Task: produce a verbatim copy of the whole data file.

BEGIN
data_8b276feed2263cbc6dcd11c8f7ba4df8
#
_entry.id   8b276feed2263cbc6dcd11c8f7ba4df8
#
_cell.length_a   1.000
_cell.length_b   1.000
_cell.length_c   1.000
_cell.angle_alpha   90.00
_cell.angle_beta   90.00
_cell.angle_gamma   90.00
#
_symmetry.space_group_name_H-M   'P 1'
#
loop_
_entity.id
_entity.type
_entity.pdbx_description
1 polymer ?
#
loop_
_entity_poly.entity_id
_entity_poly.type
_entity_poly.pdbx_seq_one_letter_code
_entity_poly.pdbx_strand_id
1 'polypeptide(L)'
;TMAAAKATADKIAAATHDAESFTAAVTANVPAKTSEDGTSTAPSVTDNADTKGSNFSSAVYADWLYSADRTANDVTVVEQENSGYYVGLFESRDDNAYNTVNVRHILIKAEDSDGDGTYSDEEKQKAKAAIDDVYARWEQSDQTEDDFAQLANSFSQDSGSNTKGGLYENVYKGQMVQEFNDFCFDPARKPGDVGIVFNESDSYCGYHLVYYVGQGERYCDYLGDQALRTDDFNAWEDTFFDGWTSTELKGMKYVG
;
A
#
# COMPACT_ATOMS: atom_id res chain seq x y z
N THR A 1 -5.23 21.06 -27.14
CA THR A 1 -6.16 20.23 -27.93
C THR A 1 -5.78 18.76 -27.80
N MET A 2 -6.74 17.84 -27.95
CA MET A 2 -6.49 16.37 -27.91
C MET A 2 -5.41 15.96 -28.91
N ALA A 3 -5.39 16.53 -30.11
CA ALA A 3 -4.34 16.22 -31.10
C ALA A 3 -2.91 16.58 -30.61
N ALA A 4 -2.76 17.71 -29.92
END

data_8b276feed2263cbc6dcd11c8f7ba4df8
#
_entry.id   8b276feed2263cbc6dcd11c8f7ba4df8
#
_cell.length_a   1.000
_cell.length_b   1.000
_cell.length_c   1.000
_cell.angle_alpha   90.00
_cell.angle_beta   90.00
_cell.angle_gamma   90.00
#
_symmetry.space_group_name_H-M   'P 1'
#
loop_
_entity.id
_entity.type
_entity.pdbx_description
1 polymer ?
#
loop_
_entity_poly.entity_id
_entity_poly.type
_entity_poly.pdbx_seq_one_letter_code
_entity_poly.pdbx_strand_id
1 'polypeptide(L)'
;TMAAAKATADKIAAATHDAESFTAAVTANVPAKTSEDGTSTAPSVTDNADTKGSNFSSAVYADWLYSADRTANDVTVVEQENSGYYVGLFESRDDNAYNTVNVRHILIKAEDSDGDGTYSDEEKQKAKAAIDDVYARWEQSDQTEDDFAQLANSFSQDSGSNTKGGLYENVYKGQMVQEFNDFCFDPARKPGDVGIVFNESDSYCGYHLVYYVGQGERYCDYLGDQALRTDDFNAWEDTFFDGWTSTELKGMKYVG
;
A
#
# COMPACT_ATOMS: atom_id res chain seq x y z
N THR A 1 -5.23 21.06 -27.14
CA THR A 1 -6.16 20.23 -27.93
C THR A 1 -5.78 18.76 -27.80
N MET A 2 -6.74 17.84 -27.95
CA MET A 2 -6.49 16.37 -27.91
C MET A 2 -5.41 15.96 -28.91
N ALA A 3 -5.39 16.53 -30.11
CA ALA A 3 -4.34 16.22 -31.10
C ALA A 3 -2.91 16.58 -30.61
N ALA A 4 -2.76 17.71 -29.92